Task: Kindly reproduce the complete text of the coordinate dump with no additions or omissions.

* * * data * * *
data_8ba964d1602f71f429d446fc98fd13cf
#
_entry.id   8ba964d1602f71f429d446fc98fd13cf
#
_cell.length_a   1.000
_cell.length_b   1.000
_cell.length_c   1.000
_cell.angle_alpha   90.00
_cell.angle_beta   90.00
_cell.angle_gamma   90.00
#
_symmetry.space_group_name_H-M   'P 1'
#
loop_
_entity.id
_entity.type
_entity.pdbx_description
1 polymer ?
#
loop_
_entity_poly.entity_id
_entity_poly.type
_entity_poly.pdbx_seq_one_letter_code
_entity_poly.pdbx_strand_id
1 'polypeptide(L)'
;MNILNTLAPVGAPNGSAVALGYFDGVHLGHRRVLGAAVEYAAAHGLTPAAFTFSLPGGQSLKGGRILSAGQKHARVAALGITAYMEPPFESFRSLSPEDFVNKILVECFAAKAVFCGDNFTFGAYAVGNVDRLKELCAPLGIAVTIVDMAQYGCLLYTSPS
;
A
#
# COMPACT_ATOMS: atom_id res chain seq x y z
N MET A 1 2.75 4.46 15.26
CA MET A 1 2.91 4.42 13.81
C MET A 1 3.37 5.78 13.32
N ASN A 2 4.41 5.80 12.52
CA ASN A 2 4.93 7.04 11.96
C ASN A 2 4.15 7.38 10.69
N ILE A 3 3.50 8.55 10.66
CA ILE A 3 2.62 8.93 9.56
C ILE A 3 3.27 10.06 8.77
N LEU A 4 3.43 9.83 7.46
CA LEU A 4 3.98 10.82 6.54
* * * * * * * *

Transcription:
data_8ba964d1602f71f429d446fc98fd13cf
#
_entry.id   8ba964d1602f71f429d446fc98fd13cf
#
_cell.length_a   1.000
_cell.length_b   1.000
_cell.length_c   1.000
_cell.angle_alpha   90.00
_cell.angle_beta   90.00
_cell.angle_gamma   90.00
#
_symmetry.space_group_name_H-M   'P 1'
#
loop_
_entity.id
_entity.type
_entity.pdbx_description
1 polymer ?
#
loop_
_entity_poly.entity_id
_entity_poly.type
_entity_poly.pdbx_seq_one_letter_code
_entity_poly.pdbx_strand_id
1 'polypeptide(L)'
;MNILNTLAPVGAPNGSAVALGYFDGVHLGHRRVLGAAVEYAAAHGLTPAAFTFSLPGGQSLKGGRILSAGQKHARVAALGITAYMEPPFESFRSLSPEDFVNKILVECFAAKAVFCGDNFTFGAYAVGNVDRLKELCAPLGIAVTIVDMAQYGCLLYTSPS
;
A
#
# COMPACT_ATOMS: atom_id res chain seq x y z
N MET A 1 2.75 4.46 15.26
CA MET A 1 2.91 4.42 13.81
C MET A 1 3.37 5.78 13.32
N ASN A 2 4.41 5.80 12.52
CA ASN A 2 4.93 7.04 11.96
C ASN A 2 4.15 7.38 10.69
N ILE A 3 3.50 8.55 10.66
CA ILE A 3 2.62 8.93 9.56
C ILE A 3 3.27 10.06 8.77
N LEU A 4 3.43 9.83 7.46
CA LEU A 4 3.98 10.82 6.54